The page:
How to Build the Post Woke Movement
It won’t be easy, and we need a plan.
Welcome to TaraElla Report Post Woke, where we consciously aim to move beyond the woke vs anti-woke culture wars, and towards a post-woke model of culture and politics.
Previously, I have outlined what a post-woke alternative would look like. Today, I want to talk about how we can advance the post-woke alternative in the cultural discourse.
As I said before, the current cultural and political discourse of the West is dominated by two echo chambers, the so-called woke and anti-woke. The existence of these echo chambers essentially keep other ways of thinking at the margins, severely limiting the influence of any post-woke ideas. Moreover, the echo chambers are maintained by everything from confirmation bias and habitual behavioral patterns, to cancel culture, to deliberate organization and interests backed by lots of money. Therefore, the key to building a successful post-woke alternative is to pierce and disrupt the echo chambers on both sides. If we can do this, then we can truly end the woke vs anti-woke wars. If not, then post-wokeism will remain no more than a nice theoretical idea, with very little practical influence in the real world.
I guess the first thing to do is to accept that we are not operating on a level playing field, compared to the media personalities and influencers on both sides, who use their big platforms to reinforce the dominant ideas of the echo chambers. This means that we have to start small, be patient, and wait for it to snowball into something bigger over time. We need to insist on talking about the post-woke alternative, and providing the post-woke voice when it comes to various social and cultural debates. Some days we might get very frustrated, feeling like we are essentially shouting into the void. Other days it might all feel futile, as our well-reasoned positions get drowned out by the loud culture warriors on both sides. But we need to keep going, if we are to have any chance of changing things at all.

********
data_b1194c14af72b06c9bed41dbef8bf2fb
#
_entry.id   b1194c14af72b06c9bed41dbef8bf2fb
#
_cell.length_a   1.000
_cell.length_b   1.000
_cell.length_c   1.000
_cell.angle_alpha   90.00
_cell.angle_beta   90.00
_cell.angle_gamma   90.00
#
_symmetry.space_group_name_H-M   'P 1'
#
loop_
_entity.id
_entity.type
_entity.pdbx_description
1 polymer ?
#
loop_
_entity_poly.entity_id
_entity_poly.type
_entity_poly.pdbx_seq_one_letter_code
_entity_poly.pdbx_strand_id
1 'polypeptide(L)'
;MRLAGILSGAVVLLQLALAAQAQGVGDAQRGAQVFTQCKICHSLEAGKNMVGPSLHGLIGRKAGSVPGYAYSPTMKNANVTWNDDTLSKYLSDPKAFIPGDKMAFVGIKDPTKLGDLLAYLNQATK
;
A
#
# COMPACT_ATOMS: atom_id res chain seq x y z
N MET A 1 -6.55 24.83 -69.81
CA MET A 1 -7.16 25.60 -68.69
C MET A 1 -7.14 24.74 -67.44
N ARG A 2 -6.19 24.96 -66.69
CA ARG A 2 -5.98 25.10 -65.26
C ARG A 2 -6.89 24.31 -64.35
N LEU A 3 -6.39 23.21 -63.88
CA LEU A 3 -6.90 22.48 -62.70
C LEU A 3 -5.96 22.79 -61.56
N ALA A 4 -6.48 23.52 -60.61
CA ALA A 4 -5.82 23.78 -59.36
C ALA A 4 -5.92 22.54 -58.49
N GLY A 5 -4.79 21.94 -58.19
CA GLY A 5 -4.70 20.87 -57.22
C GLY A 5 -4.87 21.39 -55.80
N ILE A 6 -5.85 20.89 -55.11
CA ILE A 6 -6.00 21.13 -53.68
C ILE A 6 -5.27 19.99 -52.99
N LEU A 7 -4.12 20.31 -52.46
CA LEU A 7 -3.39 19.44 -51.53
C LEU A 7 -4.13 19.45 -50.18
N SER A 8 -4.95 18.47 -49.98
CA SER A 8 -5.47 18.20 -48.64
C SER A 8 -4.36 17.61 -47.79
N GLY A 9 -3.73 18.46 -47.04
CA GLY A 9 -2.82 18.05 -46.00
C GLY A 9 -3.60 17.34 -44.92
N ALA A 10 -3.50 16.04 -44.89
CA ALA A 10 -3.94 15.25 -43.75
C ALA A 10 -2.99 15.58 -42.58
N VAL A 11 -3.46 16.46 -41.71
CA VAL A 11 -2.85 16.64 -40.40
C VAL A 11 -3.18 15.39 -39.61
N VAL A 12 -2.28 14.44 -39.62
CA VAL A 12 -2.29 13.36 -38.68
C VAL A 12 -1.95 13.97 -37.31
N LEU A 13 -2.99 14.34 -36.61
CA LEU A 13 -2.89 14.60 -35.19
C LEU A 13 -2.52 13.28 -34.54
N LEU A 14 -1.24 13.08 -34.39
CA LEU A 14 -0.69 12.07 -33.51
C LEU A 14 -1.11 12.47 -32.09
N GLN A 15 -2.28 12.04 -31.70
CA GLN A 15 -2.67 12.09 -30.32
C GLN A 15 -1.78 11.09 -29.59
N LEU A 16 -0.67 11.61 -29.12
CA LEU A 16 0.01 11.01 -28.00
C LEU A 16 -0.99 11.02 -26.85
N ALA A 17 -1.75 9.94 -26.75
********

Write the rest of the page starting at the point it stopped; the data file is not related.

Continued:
Next, we need to recognize that many people who are trapped in the echo chambers actually feel uncomfortable with the status quo too. This even includes people whose work are essential to holding up the dominant narratives of the echo chambers, like journalists, media personalities, intellectuals, influencers and more. They might be quietly questioning the dominant narrative in their echo chambers, the echo chambers they are otherwise helping to maintain. We need to help that questioning process along. For example, whenever a culture war flare up occurs between the two sides, it actually provides a good opportunity to intervene, to help people question the soundness of the whole thing.
Finally, we need to be able to regularly come up with unique and innovative solutions to the problems and controversies that make up the fault lines of our cultural landscape. This is the best way to demonstrate the advantages of the post-woke approach compared to both the woke and anti-woke orthodoxies. People generally pay attention to something new, and prefer fresh ideas to talking points that have been repeated over and over again. Moreover, many people out there are actually looking for ways to build bridges across factions, perhaps because they want society to function again, or perhaps just because they don’t want their family and friends to keep fighting the same old fights all the time. Anyway, the post-woke movement should provide these answers, when the woke and anti-woke factions can’t and won’t. Many people will appreciate it, and it will make our movement bigger and stronger over time.
Summing up, this is my three step plan for building the post-woke alternative: firstly, we need a lot of patience and perseverance, and recognition that this isn’t going to be easy. Secondly, we need to seek opportunities to help more people question the status quo. Finally, we need to provide solutions to build bridges and resolve conflicts where the woke and anti-woke won’t.
She is also the author of the Moral Libertarian Horizon books, which argue that liberalism is still the most moral and effective value system for the West.